In-Home Pet Euthanasia Puts Pets, Owners at Ease

House visits from local vets gain popularity

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    NEWSLETTERS

    Allison Michael Orenstein, Getty Images

    A pet-owner’s last trip to the veterinarian’s office can be heartbreaking. The owner walks into the sterilized, white rooms with his or her best friend, and leaves alone.

    A growing number of pet owners are opting out of this experience, instead calling a veterinarian to their house when it’s time for their pet to be put to sleep.

    Elizabeth Benson is a veterinarian with Paws into Grace, a service that provides in-home dog and cat euthanasia in San Diego and Temecula.

    The service has gained enormous popularity in the past three years. When Benson first started offering the house visits nearly two-and-a-half years ago, there was only one other veterinarian in San Diego offering the same service. Now there are several, and they are making more and more appointments. Benson said when she started, she had just a few visits per week. Now, she can barely accommodate the demand.

    “At this point, I get so many calls that I need to refer them to other vets doing the same service,” Benson said.

    She believes there was always a demand for the service – most owners are grateful to stay in the comfort of their own homes for the emotional process, and the pets are more at ease without the stress of the veterinarian’s office. In some cases, it may cause the pet more pain to be moved. Owners prefer the last moments of their pets' lives to be as painless as possible, she said.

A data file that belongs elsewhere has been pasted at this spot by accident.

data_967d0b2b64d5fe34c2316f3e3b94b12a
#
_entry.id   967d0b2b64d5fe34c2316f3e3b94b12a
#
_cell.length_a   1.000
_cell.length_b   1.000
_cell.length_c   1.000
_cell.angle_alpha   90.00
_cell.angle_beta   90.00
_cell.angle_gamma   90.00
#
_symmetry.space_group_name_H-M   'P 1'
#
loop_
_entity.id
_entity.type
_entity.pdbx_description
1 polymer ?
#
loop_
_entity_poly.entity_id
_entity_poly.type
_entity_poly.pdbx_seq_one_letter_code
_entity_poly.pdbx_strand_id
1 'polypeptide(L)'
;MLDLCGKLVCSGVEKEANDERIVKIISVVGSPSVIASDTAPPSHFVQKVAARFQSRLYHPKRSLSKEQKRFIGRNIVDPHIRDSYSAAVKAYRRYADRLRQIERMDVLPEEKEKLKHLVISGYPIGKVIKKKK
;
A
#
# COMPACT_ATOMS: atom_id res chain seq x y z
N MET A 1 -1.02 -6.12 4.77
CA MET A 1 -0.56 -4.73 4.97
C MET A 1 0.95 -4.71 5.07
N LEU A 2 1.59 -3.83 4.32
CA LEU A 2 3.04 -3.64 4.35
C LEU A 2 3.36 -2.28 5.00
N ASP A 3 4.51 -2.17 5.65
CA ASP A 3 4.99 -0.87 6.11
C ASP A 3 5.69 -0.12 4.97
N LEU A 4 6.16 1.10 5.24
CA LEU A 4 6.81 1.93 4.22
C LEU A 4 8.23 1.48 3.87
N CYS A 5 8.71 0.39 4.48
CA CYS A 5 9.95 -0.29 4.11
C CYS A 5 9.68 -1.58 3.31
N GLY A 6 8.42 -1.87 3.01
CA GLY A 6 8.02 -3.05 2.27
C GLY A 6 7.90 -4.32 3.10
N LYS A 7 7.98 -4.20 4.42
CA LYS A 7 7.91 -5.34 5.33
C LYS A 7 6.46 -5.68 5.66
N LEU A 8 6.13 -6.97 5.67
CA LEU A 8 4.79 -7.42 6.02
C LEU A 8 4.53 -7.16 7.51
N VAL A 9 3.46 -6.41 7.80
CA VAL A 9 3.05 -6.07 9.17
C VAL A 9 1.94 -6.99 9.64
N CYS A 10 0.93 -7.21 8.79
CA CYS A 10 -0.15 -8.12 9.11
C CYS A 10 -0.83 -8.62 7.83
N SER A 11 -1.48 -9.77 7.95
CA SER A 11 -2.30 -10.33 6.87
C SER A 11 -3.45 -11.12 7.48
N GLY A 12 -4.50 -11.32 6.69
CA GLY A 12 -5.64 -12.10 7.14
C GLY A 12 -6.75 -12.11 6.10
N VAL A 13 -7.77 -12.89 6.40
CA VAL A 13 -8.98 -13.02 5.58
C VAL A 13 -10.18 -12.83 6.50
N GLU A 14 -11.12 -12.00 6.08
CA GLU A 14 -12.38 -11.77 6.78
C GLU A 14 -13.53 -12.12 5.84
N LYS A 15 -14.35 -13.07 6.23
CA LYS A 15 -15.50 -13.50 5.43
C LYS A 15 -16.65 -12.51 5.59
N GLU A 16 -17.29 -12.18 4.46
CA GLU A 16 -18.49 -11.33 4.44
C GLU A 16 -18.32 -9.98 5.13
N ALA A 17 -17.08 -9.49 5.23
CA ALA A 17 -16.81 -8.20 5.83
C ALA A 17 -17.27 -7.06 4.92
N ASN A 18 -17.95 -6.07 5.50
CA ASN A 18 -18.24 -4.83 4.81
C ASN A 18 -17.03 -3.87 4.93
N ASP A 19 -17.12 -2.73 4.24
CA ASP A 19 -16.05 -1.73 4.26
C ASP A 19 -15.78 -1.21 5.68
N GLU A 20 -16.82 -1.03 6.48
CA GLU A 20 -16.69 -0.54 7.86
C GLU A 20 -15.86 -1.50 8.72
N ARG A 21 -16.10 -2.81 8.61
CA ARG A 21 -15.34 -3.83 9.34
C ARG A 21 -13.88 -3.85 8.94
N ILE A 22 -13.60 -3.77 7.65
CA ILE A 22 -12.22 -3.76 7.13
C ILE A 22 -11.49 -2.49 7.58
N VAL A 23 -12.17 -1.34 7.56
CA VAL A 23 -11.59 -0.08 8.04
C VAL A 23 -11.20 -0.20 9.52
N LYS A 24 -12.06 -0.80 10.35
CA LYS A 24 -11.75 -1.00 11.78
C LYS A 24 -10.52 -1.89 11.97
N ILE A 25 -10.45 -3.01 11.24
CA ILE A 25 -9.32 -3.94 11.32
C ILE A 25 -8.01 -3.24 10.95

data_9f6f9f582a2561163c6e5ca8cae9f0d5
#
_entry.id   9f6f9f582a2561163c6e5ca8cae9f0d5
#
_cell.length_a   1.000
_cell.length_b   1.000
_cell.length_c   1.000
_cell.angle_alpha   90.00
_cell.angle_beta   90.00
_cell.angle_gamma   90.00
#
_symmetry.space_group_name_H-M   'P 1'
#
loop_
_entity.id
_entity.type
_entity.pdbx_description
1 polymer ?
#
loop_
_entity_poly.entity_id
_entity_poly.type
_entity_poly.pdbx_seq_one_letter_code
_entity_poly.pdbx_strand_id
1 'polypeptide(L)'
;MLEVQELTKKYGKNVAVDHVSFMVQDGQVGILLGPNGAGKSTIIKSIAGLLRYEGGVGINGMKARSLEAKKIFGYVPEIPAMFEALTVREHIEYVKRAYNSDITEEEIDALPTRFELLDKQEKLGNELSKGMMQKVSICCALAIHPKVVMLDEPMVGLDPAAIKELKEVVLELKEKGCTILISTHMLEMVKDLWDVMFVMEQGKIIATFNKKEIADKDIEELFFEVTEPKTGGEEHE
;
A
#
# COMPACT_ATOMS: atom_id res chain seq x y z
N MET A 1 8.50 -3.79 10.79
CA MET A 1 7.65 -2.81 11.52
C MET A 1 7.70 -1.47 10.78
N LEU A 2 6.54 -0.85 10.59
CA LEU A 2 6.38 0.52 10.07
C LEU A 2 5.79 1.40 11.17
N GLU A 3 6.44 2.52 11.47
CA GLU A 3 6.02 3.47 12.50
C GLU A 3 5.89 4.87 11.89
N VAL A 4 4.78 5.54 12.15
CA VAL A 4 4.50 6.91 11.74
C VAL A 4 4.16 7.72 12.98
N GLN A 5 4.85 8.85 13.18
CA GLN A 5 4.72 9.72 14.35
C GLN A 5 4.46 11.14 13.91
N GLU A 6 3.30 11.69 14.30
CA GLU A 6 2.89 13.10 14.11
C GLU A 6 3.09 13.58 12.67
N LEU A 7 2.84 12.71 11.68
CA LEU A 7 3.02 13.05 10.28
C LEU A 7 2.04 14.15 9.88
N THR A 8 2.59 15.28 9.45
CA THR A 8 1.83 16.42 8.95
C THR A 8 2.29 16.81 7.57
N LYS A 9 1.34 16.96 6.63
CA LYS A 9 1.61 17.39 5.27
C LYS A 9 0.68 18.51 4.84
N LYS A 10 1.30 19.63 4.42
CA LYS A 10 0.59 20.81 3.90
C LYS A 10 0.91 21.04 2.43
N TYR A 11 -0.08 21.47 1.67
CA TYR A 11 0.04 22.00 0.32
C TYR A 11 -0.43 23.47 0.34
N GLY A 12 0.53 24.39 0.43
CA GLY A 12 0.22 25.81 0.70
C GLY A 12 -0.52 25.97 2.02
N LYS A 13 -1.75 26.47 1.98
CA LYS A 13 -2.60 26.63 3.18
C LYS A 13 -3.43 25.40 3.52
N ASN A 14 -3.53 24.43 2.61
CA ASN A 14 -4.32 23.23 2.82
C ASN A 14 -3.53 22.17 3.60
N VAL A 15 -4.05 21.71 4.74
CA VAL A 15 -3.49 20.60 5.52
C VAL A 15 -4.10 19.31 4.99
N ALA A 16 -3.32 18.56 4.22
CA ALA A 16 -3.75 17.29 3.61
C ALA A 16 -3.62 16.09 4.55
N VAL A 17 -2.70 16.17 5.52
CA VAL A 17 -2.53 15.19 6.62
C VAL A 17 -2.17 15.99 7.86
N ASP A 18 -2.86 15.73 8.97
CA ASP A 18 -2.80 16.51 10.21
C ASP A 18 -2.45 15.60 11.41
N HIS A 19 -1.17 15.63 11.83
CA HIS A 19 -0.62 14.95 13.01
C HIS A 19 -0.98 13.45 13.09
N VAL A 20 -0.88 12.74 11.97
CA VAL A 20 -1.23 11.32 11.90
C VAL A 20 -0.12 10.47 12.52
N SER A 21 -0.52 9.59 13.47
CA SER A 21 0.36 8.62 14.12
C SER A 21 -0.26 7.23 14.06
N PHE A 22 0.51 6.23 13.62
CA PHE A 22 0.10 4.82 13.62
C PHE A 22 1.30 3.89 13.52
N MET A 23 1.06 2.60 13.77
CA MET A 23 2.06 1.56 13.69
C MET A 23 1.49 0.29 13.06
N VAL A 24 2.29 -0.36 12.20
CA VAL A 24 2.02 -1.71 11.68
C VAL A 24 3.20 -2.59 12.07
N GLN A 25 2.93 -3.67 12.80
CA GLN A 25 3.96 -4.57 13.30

For Benson, each visit is as rewarding as it is tragic. She sees each family in a significant moment of their lives, and gets to know them over the course of the procedure. It’s hard to see the children cry, or the pet get excited to see her but in the end, she believes she provides a peaceful passing for both pet and owner.

    “They feel more comfortable experiencing their grief since it’s in their own home. And for the pets, if they see their owner is less stressed, it’s an easier process for them.”

    Benson and other veterinarians also work with a cremation company, which arranges for the remains to be taken away and brought back in an urn. On her and her partner’s website, she lists a variety of grief resources.

    “They’re obviously upset, but they’re comforted by this type of service,” Benson said. “We get a lot of letters of people being really grateful.”

    How have you spent your last moments with your pet? Comment below, send us your thoughts via Twitter @nbcsandiego or add your comment to our Facebook page.